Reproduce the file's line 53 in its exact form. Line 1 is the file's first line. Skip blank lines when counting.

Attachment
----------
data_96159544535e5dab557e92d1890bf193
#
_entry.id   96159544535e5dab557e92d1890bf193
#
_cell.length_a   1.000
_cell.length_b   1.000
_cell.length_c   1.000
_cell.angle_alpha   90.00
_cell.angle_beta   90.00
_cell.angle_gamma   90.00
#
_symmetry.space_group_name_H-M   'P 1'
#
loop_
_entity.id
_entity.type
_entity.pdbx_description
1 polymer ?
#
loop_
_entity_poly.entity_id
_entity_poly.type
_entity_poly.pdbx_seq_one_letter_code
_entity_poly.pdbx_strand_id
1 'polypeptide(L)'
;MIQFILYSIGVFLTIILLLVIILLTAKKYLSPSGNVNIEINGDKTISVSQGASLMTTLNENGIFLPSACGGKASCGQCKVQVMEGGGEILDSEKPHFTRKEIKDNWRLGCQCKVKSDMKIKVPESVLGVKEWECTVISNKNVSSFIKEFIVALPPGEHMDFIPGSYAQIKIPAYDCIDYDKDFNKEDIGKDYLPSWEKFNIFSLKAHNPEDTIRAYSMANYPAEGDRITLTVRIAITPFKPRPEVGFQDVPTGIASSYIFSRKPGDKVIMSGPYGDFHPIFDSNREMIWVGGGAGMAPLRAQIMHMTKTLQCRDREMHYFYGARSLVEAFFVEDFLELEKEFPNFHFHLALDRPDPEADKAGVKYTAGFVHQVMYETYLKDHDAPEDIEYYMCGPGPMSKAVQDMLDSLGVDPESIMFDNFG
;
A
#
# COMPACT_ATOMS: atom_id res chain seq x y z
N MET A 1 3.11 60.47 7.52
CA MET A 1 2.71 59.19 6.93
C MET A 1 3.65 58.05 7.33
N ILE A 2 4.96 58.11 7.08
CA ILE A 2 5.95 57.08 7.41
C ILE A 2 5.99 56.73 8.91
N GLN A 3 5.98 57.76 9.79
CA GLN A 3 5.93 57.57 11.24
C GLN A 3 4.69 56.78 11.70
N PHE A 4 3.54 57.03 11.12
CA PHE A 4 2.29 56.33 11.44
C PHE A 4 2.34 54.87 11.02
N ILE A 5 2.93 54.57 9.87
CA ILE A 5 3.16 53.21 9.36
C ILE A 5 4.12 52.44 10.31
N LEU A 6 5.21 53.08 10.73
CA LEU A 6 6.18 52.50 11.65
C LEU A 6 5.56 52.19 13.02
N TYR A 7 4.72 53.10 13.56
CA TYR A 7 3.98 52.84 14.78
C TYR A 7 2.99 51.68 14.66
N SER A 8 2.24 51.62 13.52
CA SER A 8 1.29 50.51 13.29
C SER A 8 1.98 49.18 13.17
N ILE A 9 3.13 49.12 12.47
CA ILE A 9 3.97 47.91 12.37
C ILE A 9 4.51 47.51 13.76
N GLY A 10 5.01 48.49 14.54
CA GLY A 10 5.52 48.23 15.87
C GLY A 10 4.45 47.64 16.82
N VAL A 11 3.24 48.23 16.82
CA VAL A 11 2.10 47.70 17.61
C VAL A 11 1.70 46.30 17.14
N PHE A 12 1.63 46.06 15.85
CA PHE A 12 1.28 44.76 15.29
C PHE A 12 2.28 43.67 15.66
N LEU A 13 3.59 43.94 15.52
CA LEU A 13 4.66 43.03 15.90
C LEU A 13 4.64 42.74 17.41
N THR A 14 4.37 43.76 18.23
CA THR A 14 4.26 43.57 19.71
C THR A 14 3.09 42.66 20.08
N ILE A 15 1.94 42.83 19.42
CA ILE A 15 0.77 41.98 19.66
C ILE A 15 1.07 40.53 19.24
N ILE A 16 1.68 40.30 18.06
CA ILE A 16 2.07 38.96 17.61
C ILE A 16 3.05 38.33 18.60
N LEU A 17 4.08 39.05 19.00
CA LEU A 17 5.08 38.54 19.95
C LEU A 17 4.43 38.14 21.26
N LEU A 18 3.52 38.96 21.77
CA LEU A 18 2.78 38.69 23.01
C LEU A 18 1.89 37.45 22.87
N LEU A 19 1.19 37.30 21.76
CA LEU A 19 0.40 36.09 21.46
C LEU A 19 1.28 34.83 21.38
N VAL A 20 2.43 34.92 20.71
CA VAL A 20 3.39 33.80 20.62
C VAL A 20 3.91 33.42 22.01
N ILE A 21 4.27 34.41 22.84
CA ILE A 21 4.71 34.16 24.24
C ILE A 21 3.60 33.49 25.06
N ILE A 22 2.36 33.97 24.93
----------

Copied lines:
CA SER A 8 1.29 50.51 13.29